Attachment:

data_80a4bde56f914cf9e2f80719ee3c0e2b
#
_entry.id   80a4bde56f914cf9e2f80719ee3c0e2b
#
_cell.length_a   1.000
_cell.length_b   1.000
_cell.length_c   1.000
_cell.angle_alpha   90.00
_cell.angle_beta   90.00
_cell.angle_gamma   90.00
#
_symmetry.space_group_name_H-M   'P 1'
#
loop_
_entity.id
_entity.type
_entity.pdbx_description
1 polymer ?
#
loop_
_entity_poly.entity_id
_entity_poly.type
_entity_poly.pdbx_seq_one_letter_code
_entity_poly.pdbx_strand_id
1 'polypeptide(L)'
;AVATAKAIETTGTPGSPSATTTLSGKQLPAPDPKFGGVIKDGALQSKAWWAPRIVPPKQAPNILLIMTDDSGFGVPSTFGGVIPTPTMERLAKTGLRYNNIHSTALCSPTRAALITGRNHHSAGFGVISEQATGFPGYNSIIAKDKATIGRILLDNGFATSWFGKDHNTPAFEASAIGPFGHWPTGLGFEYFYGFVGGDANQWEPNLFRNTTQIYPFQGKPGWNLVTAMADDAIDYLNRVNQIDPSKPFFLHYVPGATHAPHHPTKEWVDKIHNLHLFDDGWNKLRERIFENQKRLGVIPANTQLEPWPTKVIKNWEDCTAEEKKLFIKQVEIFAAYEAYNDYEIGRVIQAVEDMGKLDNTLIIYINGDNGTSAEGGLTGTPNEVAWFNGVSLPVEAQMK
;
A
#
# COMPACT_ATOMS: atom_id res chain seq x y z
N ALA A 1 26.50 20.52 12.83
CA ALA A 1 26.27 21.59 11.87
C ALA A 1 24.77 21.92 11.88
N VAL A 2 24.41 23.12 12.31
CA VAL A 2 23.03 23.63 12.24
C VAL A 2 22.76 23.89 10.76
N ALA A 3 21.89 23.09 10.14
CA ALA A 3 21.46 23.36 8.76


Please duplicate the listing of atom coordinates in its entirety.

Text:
data_80a4bde56f914cf9e2f80719ee3c0e2b
#
_entry.id   80a4bde56f914cf9e2f80719ee3c0e2b
#
_cell.length_a   1.000
_cell.length_b   1.000
_cell.length_c   1.000
_cell.angle_alpha   90.00
_cell.angle_beta   90.00
_cell.angle_gamma   90.00
#
_symmetry.space_group_name_H-M   'P 1'
#
loop_
_entity.id
_entity.type
_entity.pdbx_description
1 polymer ?
#
loop_
_entity_poly.entity_id
_entity_poly.type
_entity_poly.pdbx_seq_one_letter_code
_entity_poly.pdbx_strand_id
1 'polypeptide(L)'
;AVATAKAIETTGTPGSPSATTTLSGKQLPAPDPKFGGVIKDGALQSKAWWAPRIVPPKQAPNILLIMTDDSGFGVPSTFGGVIPTPTMERLAKTGLRYNNIHSTALCSPTRAALITGRNHHSAGFGVISEQATGFPGYNSIIAKDKATIGRILLDNGFATSWFGKDHNTPAFEASAIGPFGHWPTGLGFEYFYGFVGGDANQWEPNLFRNTTQIYPFQGKPGWNLVTAMADDAIDYLNRVNQIDPSKPFFLHYVPGATHAPHHPTKEWVDKIHNLHLFDDGWNKLRERIFENQKRLGVIPANTQLEPWPTKVIKNWEDCTAEEKKLFIKQVEIFAAYEAYNDYEIGRVIQAVEDMGKLDNTLIIYINGDNGTSAEGGLTGTPNEVAWFNGVSLPVEAQMK
;
A
#
# COMPACT_ATOMS: atom_id res chain seq x y z
N ALA A 1 26.50 20.52 12.83
CA ALA A 1 26.27 21.59 11.87
C ALA A 1 24.77 21.92 11.88
N VAL A 2 24.41 23.12 12.31
CA VAL A 2 23.03 23.63 12.24
C VAL A 2 22.76 23.89 10.76
N ALA A 3 21.89 23.09 10.14
CA ALA A 3 21.46 23.36 8.76